Ohinemuri Regional History Journal 37, September 1993
On 11 October 1992 Bert Day celebrated his 90th birthday and recalled some early memories which he related to the Paeroa Gazette. Bert was on site to see the switching on of the two huge pumps in 1992 which will keep the Tirohia-Rotokohu drainage area almost flood-free. This rekindled memories of floods of 70 years ago.
"In 1923," related Bert, "we had moved into a small house on Tetley's property, near the intersection of the main road and Mill Road. There was very heavy rain during the day and night. Next morning I woke in the dark, put my hand over the side of the bed into flood water. The Ohinemuri River had risen, shut the flood gates on the Kouiti Stream and the whole Tirohia-Rotokohu area was under water."
Bert Day was born in Dorset, England, and at the age of 19 married Nora. At that time they were looking to take up an offer to go to Western Australia where the offer was 100 acres of land at 10 shillings per day to break it in.
"It was cheaper to come to New Zealand and I left behind my wife, who was to have our first child, and arrived at Ngatea in 1922 to work for the Hayward family on their farm." he said. When Mrs Day and their son Ken arrived a few months later there was no house for them at Ngatea. They left the farm and Mr Day went on relief work at Tapu.
Early in 1923 the Days came to Paeroa where he took a job with the Public Works Department on the Waihou and Ohinemuri Rivers Improvement Scheme. He recalled his first task was to pour many cubic yards of concrete grouting into the Kouiti Stream culvert, under the stopbank, because it was almost in a state of collapse. Later he took on the position of floorman on one of the steam dredges which were working near the confluence of the Ohinemuri and Waihou Rivers, widening the channel and building new stop-banks. "From our small house on Tetley's property I used to walk to and from the dredge, which was then working near the junction of the two rivers", he recalled.
In 1924 Bert took a two-year lease over a 70 acre farm owned by a Mr Davis. This was just over the Cooper's Drain bridge in Mill Road on the left and partially developed. He purchased 11 cows and milked them night and morning by hand and sent the cream to the factory, while during the day he worked on the dredge." We were paid £4 a week when I first started, but on the dredges this rose to £18 per week, but it was six days a week."
As floorman on the dredge it was his job to make sure the coal and water was supplied to the boiler, plus keep all moving parts greased. He was also responsible for insuring the dredge was correctly positioned while working. Flooding in his farm, and to a much greater extent on land further down Mill Road, were regular occurrences during his early days.
Mr Day recalled when his pigs had to swim from their sty into the coal shed at the rear of the small cottage, which was home for him and his increasing family for many years. After the farm lease expired the Days bought the farm and built the herd up to 20 cows, again all milking being done by hand.
"When there was a breakdown on the dredge we were sent to the H drain at Netherton", he said. "One day we had a large heap of blackberry and rubbish which we could not get out of the drain. We flushed it down and out into the Waihou River, right into the path of a passenger boat. The vessel became entangled in the rubbish and there was quite an ado over this."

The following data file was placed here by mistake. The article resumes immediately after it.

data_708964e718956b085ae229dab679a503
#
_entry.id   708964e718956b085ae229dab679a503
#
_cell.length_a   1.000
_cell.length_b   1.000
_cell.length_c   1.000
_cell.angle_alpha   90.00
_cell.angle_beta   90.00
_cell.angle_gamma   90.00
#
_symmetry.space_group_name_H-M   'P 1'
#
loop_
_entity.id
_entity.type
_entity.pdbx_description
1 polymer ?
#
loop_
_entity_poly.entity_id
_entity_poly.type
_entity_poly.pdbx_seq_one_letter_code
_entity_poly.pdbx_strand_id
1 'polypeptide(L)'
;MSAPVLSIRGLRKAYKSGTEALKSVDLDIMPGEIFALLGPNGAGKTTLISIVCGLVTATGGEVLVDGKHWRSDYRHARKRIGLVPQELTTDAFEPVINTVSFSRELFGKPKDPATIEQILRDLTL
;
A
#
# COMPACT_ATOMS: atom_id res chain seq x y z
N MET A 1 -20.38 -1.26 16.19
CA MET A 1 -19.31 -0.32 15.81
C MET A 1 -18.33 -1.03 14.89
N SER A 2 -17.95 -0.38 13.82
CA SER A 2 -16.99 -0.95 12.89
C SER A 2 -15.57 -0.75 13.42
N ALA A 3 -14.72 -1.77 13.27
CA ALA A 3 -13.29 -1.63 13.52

Then came the depression and times were made much tougher for the Day's because his herd slipped their calves for three consecutive years. "I had very good neighbours and one, Ru Rasmussen, offered me 20 heifers and I had to work for him to repay him. This enabled us to get back on our feet, but it meant a lot of hard work and tough conditions for the family. There was plenty of stumping to do when developing the farm. I found two layers of stumps, with the bottom layer of huge rimu and matai logs, all laying one way and still with the sap in them. Once opened up to the air they quickly decayed. This was strange because these are not swamp-loving trees and the way they were laying indicated a tremendous storm had knocked them over. There was also evidence in the debris and sand deposits that the Waikato River could have flowed through the area many hundreds of years previously. I did the work with two horses, plough discs and paddock plough. It was very tough on both man and beast."
All through this period Mr Day was getting one shilling and sixpence to look after the Kouiti Stream floodgates; this was doubled when he took over Cooper's Drain. "I had to keep the gates clear of rubbish, and most importantly dead stock, these were flushed out into the river", said Mr Day.
The Tirohia-Rotokohu Drainage Board was formed in the early 1930's and Mr Day took a very keen interest in its activities, being a member for over 30 years, retiring in 1960. He recalls the first flood protection scheme which was going to cost £40,000 but was rejected on the vote of the ratepayers. This scheme had a stopbank and drain from the high ground at Tirohia, along the foothills, to turn the water from the lower lands and into the Ohinemuri River. "So we had to put up with all the water from the catchment of the Kouiti coming down and inundating our properties for many years," he said.
When the Days sold their Mill Road property they moved to South Auckland on to a 27 acre property. They returned home to England in 1961 to visit the family and when they returned sold their property and moved into the Mission Bay area. After Mr Day obtained a job as maintenance man at the Paeroa racecourse they returned to Paeroa. They bought, refurbished and then sold five older homes in Paeroa before building their residence on the side of Primrose Hill in Arney Street late in 1965.
Mrs Day passed away ten years ago.